Racist violence and discrimination persist across the European Union, and most members of the 27-nation bloc aren’t taking advantage of tough legislation to crack down on the scourge, the EU’s rights agency warned Tuesday.
Britain and France lead a list of nine countries credited with actively fighting racism and xenophobia, but most other EU members aren’t making the most of a tough EU-wide “racial equality directive,” the EU Agency for Fundamental Rights said in its annual report.
From 2006-2007, Britain punished 95 offenders with sanctions—more than all of the other 26 member states combined—said the Vienna-based agency, which polices the EU in an effort to stamp out discrimination in employment, housing, education, health care and other key areas.
It also singled out Bulgaria, France, Ireland, Italy, Hungary, Romania, Finland and Sweden for making good use of existing legal tools to fight discrimination.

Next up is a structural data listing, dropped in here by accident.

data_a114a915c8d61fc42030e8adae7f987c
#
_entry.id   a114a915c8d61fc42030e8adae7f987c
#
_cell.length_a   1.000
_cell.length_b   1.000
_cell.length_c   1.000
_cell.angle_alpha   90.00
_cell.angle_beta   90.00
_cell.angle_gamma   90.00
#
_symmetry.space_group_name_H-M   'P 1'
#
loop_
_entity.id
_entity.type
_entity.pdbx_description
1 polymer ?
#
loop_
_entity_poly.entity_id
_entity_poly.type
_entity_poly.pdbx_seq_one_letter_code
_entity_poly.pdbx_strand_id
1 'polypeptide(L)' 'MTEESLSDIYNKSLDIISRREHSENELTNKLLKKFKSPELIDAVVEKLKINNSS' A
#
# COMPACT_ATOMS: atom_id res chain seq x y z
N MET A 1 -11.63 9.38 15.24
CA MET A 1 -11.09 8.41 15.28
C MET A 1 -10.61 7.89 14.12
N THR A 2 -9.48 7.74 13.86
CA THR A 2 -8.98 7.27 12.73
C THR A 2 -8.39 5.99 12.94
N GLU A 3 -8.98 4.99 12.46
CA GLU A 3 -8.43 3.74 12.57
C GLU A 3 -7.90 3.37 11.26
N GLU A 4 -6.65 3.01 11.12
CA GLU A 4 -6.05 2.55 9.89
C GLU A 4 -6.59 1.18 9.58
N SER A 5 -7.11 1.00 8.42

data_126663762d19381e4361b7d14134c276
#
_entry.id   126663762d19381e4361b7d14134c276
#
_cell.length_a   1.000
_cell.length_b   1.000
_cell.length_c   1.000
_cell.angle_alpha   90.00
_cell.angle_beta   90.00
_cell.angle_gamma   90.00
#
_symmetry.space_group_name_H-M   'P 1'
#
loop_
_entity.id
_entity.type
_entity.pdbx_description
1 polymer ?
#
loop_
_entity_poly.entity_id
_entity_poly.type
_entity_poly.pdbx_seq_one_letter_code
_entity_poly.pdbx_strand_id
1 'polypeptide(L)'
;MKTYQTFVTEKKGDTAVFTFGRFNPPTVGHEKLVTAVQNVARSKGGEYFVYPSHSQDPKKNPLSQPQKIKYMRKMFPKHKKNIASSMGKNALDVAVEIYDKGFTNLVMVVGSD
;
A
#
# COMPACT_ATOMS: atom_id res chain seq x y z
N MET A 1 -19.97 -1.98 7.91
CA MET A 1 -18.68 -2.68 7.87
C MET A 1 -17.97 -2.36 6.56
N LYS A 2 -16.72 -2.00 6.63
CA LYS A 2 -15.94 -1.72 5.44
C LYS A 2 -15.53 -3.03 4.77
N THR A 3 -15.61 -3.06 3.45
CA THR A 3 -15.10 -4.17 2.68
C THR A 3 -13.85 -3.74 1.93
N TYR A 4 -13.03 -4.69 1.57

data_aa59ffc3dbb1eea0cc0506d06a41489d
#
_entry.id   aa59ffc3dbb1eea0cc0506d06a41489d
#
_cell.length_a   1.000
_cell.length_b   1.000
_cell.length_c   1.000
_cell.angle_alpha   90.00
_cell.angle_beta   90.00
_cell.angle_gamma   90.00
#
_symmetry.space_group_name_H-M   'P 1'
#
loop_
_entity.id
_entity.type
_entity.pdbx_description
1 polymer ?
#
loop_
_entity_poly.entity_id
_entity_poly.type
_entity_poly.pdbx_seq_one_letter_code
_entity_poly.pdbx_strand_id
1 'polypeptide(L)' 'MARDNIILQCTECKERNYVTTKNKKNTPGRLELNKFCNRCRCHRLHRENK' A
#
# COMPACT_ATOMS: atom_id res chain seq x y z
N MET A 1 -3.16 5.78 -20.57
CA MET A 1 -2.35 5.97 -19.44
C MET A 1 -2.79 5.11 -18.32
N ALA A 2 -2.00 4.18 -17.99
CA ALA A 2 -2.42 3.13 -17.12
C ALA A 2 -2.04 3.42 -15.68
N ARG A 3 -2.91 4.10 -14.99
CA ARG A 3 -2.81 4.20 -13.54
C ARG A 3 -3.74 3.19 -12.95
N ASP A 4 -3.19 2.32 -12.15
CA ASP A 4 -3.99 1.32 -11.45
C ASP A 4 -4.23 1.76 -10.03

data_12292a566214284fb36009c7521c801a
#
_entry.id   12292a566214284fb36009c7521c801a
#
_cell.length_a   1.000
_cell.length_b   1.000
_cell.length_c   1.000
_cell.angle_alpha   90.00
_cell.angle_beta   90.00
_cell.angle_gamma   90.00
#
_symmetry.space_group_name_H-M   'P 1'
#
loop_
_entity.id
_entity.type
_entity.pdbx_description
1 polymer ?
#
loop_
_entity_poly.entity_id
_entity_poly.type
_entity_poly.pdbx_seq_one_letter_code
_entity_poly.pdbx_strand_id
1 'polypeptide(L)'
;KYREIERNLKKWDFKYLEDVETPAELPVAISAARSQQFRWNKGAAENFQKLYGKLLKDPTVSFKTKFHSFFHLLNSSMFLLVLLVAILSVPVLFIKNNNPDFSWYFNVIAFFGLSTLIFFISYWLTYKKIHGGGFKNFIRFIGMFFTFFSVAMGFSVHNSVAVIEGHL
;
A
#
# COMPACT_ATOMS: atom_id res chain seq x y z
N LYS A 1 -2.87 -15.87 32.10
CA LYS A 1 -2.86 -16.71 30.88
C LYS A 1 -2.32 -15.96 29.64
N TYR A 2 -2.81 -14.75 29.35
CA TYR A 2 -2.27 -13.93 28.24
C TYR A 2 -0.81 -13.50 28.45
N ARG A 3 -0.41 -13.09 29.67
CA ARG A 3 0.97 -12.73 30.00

By contrast, a dozen EU member states—the Czech Republic, Denmark, Germany, Estonia, Greece, Spain, Cyprus, Lithuania, Luxembourg, Poland, Portugal and Slovenia—issued no sanctions at all during the same period. “The absence of sanctions coincides in most cases with the absence of an effective equality body” to fight racism and discrimination, the rights agency said. It said the Czech Republic, Luxembourg and Spain have no commission in place to deal with complaints.
The EU is struggling to get a full picture of racially motivated crime because 16 of its 27 members do not adequately record it, it added.
“We must guarantee that equal rights and protection from discrimination and racism are a right in practice and not just on paper,” said Anastasia Crickley, who chairs the agency’s management board.